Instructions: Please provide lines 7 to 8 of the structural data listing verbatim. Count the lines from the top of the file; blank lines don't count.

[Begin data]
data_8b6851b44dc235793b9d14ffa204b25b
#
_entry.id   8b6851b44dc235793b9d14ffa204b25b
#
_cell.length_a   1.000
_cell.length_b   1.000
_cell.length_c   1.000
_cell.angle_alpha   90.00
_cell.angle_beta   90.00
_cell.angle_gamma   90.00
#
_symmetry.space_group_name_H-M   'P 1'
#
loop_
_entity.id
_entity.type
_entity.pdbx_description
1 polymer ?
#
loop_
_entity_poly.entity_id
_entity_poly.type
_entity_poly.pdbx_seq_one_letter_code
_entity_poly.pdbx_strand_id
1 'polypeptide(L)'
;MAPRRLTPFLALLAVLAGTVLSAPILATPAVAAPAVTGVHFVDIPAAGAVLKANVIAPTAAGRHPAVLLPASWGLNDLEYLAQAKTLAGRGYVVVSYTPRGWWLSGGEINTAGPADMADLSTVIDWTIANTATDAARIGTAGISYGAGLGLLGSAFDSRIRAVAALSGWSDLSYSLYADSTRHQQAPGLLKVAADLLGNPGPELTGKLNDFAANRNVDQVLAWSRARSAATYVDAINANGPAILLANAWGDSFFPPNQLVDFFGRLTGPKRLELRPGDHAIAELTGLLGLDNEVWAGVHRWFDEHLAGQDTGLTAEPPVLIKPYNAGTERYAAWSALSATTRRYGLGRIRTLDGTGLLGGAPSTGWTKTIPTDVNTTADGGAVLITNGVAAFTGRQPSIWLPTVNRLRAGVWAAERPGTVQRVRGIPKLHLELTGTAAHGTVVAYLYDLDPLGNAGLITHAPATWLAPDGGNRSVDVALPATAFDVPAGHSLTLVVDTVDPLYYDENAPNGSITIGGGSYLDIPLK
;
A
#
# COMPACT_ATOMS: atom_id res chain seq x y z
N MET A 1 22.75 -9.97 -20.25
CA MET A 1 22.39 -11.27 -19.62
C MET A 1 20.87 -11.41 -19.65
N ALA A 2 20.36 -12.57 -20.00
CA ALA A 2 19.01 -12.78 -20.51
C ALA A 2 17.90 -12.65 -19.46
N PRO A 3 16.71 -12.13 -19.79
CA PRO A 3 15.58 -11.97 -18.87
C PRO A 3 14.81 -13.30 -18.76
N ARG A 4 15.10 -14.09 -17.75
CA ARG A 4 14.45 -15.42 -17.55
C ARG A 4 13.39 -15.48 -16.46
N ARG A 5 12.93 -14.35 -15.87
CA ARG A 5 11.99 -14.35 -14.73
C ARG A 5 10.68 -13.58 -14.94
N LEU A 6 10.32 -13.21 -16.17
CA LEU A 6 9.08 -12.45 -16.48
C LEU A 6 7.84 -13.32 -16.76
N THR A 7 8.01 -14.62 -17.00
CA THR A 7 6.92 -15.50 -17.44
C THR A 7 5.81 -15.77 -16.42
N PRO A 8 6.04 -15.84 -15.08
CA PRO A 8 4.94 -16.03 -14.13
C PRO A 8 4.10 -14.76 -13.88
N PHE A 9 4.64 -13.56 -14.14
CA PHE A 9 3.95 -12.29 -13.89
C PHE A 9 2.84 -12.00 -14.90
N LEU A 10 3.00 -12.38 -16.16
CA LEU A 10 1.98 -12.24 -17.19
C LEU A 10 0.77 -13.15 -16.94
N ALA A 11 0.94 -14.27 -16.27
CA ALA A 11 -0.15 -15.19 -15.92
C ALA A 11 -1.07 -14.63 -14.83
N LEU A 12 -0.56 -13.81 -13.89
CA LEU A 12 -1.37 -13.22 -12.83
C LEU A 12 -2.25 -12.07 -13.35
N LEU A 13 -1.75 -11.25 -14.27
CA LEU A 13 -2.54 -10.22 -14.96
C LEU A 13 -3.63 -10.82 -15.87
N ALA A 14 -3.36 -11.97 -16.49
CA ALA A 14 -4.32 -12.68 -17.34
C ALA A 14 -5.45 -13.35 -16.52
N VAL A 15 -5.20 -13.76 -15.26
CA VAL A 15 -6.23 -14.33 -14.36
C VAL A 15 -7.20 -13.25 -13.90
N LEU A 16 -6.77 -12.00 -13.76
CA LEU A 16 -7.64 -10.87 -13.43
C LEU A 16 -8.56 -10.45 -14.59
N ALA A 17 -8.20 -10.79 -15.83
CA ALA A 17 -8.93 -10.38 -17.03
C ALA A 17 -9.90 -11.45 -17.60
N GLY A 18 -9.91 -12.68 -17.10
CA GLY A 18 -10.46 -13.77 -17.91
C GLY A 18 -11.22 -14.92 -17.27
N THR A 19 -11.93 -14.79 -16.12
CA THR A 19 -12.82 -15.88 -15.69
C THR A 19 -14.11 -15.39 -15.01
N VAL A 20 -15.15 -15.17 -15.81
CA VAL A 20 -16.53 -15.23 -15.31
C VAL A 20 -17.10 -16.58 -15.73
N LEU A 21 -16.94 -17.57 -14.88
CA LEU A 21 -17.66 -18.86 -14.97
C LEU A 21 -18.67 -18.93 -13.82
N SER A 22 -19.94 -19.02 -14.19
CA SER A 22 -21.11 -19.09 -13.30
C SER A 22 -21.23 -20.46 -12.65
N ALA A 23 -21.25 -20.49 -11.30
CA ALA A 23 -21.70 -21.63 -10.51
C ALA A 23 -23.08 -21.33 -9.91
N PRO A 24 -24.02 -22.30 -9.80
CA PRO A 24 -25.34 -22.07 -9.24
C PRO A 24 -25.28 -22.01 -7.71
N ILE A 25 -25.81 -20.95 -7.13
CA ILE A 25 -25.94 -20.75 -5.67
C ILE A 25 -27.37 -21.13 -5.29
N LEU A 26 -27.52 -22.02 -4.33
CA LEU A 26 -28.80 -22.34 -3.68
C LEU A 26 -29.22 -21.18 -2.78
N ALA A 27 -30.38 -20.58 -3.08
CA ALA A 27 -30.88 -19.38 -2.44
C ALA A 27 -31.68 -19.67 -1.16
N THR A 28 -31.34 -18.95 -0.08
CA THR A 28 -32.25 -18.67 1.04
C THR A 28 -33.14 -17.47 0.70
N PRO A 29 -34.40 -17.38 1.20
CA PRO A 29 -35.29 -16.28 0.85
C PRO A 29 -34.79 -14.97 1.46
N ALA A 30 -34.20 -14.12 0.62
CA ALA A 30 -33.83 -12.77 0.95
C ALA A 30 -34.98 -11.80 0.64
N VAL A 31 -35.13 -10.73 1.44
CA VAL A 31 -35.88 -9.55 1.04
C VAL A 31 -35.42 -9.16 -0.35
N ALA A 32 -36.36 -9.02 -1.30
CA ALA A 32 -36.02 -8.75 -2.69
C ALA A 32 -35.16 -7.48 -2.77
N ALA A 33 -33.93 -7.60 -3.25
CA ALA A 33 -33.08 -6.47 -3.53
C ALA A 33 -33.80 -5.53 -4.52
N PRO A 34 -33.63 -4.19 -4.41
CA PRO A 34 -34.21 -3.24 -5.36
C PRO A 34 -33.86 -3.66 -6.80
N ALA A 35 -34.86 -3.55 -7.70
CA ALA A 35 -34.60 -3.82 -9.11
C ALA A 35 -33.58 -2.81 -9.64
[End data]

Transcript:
_cell.length_c   1.000
_cell.angle_alpha   90.00